The two men pushed me through the door, out of the building, into a waiting car.  They drove for miles, and I wondered what would happen next.  A dark dank cell?  Torture?  Encampment and a cyanide shower?  They pulled up in front of another building, pulled me out, pushed me through the door.  They led me down a corridor, turned left, and opened the door to a small room.  They shoved me forward, then turned me around and removed the cuffs from my wrists.  They left me standing in the middle of the room, alone, and I heard the door shut behind me with a click.

The room was sparse but comfortable, a blanketed twin bed in the corner, a round table and wooden chair in the middle.  A few books, a pad of paper, and a pen were stacked on the table.  Behind a small privacy screen were a toilet and a sink protruding from the wall.  And in the corner opposite the bed was a TV.

A TV?  But that hadn't been invented yet.  I blinked back the surprise.  I found a remote control on top.  I picked it up, pushed a button, and watched the images spilling from the screen.

I watched for hours.  Somber announcers with tears in their eyes.  Mourners spontaneously gathering on the stairs of the building I had been taken from, not just blond-haired, blue-eyed mourners, but brown and black mixed in.  A sea of flowers growing like a garden at the top, flowing down the steps like a waterfall.  Similar displays at German embassies in foreign countries.  Interviews with dignitaries from all around the world, in languages I couldn't understand, and then Franklin D. Roosevelt.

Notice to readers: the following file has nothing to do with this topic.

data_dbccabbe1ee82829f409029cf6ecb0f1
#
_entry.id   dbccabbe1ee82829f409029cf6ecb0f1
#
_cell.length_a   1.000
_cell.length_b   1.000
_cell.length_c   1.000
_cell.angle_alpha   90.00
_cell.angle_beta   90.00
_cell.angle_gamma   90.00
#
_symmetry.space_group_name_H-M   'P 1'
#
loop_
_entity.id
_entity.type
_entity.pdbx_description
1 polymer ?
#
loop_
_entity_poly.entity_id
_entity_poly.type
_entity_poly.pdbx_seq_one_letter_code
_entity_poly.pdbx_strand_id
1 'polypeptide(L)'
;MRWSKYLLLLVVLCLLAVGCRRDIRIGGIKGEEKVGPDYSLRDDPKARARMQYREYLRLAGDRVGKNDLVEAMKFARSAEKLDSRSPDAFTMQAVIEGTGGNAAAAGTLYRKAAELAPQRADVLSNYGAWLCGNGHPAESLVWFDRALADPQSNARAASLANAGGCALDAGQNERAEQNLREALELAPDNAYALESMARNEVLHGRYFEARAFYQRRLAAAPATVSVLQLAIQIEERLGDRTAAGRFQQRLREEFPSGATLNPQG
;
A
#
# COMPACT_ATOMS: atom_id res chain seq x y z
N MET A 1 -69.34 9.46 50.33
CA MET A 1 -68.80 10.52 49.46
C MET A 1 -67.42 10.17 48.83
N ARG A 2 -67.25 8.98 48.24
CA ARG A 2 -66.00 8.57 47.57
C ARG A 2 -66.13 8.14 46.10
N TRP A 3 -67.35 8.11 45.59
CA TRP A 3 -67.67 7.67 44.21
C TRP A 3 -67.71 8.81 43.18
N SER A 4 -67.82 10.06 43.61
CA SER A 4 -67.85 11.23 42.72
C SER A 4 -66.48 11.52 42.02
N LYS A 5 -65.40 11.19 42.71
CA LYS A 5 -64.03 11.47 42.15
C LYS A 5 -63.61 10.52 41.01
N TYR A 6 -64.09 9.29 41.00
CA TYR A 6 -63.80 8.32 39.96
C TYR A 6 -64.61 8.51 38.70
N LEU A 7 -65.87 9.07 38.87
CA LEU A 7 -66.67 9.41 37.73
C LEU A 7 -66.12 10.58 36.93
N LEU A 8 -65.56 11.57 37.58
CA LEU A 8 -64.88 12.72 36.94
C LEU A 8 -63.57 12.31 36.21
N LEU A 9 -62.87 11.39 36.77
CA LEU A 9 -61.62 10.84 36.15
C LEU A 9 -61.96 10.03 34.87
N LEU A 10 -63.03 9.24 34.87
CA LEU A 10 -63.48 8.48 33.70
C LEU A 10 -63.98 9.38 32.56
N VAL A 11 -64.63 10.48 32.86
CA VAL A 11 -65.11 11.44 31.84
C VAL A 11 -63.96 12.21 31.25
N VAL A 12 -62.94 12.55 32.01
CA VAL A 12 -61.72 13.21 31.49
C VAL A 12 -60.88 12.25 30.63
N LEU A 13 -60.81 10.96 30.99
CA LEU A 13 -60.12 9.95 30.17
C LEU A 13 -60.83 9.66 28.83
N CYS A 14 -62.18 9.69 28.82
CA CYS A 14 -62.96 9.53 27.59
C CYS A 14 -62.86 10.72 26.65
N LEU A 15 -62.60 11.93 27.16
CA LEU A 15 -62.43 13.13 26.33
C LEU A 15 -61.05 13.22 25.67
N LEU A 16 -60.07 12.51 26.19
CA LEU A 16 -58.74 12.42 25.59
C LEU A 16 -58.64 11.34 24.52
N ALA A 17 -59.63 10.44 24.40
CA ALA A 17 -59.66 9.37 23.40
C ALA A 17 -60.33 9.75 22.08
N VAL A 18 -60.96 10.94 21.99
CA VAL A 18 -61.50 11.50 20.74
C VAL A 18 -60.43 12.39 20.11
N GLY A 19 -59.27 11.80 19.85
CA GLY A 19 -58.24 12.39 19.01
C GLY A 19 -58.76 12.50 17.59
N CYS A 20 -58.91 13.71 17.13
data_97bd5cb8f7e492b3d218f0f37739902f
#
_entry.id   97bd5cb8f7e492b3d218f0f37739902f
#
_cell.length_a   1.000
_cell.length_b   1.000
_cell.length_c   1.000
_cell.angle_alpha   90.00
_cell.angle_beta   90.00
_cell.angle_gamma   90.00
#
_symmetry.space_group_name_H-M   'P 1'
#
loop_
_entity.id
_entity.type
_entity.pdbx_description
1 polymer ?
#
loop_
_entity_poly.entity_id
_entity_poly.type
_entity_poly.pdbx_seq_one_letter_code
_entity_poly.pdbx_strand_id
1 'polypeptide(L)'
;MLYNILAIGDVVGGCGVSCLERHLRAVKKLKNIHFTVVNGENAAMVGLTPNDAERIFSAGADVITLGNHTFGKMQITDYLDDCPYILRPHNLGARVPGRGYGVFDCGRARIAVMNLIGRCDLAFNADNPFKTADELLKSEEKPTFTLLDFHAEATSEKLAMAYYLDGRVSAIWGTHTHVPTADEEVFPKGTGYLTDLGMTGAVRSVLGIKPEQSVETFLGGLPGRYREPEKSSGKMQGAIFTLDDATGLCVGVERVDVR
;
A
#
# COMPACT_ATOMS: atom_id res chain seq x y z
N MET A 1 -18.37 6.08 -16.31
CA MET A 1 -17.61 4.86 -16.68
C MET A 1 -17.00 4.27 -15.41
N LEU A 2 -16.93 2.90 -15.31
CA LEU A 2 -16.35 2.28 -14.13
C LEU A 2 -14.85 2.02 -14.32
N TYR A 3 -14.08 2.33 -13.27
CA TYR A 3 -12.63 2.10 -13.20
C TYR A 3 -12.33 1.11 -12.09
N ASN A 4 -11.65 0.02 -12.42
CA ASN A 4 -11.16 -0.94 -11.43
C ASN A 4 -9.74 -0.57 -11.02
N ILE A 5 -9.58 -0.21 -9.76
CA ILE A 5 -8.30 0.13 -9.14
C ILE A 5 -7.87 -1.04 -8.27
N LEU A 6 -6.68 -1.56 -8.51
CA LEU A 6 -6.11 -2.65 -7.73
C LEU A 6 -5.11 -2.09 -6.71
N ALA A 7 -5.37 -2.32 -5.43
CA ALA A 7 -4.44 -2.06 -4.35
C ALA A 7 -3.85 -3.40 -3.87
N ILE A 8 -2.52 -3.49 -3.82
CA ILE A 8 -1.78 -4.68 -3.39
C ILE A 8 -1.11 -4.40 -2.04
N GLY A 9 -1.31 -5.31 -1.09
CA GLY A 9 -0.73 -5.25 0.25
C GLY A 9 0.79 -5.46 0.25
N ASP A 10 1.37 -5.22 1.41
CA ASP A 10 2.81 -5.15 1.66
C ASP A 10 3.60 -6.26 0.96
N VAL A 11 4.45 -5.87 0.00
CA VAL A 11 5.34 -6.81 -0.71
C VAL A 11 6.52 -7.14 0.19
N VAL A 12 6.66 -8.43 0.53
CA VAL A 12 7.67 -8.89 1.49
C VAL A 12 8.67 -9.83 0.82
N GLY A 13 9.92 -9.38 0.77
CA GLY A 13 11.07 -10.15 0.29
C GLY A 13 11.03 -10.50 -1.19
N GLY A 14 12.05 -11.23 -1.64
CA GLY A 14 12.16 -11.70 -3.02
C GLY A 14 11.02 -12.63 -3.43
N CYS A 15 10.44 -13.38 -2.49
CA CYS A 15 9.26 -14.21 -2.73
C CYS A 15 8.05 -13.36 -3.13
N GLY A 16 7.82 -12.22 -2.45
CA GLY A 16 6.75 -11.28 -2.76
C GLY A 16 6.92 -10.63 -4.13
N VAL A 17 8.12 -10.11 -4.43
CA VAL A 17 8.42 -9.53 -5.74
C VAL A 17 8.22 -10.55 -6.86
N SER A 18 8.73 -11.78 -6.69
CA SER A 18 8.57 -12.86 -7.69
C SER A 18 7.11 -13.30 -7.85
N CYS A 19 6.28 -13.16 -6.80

"The American people join our hearts to the great people of Germany and share their sorrow during this horrendous moment in history.  We honor this man who has done so much to further peace and prosperity in the world.  We vow to continue his fight against the very thing that took his life: blind hatred enforced by violence.  We will not stop or falter until every weapon has been safely buried in the ground.  Even in these darkest moments, his legacy shines brightly before us, a beacon to follow, and he will go down in history as the greatest man ever born."

Dear God, what have I done?



Cathryn Grant said...

I can't recall what's changed from your first version, but based on what I remember this feels tighter. For some reason, the ending packs a greater punch.

Charity Bradford said...

Hi Shelli, thanks for participating in the blogfest. I haven't read your original so my comments will just be on this piece.

First, wow, I loved the twist at the end. My sci fi mind was asking all kinds of questions and filling in all kinds of things like alternate universes and split time lines.

I liked the little clues and details you placed throughout, such as the laughter, the gun bouncing when he dropped it, the TV that shouldn't be there, and so forth.

For tightening:
It was really hard to find anything to pick at. I think you started in the right place and the ending was awesome.

There were times my brain wanted a longer sentence, but the story calls for a lot of short urgent sentences, so I don't know if its fair to pick on that.

Um, I was really curious to know who the old man was that sent him and why they picked that specific time for the assassination.

Your imagery was really good too. :)

RosieC said...

Hi Shelli. This is just a note for now to tell you that I'll be reading your story in the car on my way out of town. I'll post my comments later tonight. Thanks for participating! :)

Myne Whitman said...

Really good imagery with the flowers flowing, and the description of the target. But maybe because I do not read much sci-fi, the plot lost me.

Shelli said...

Cathryn -- Thank you!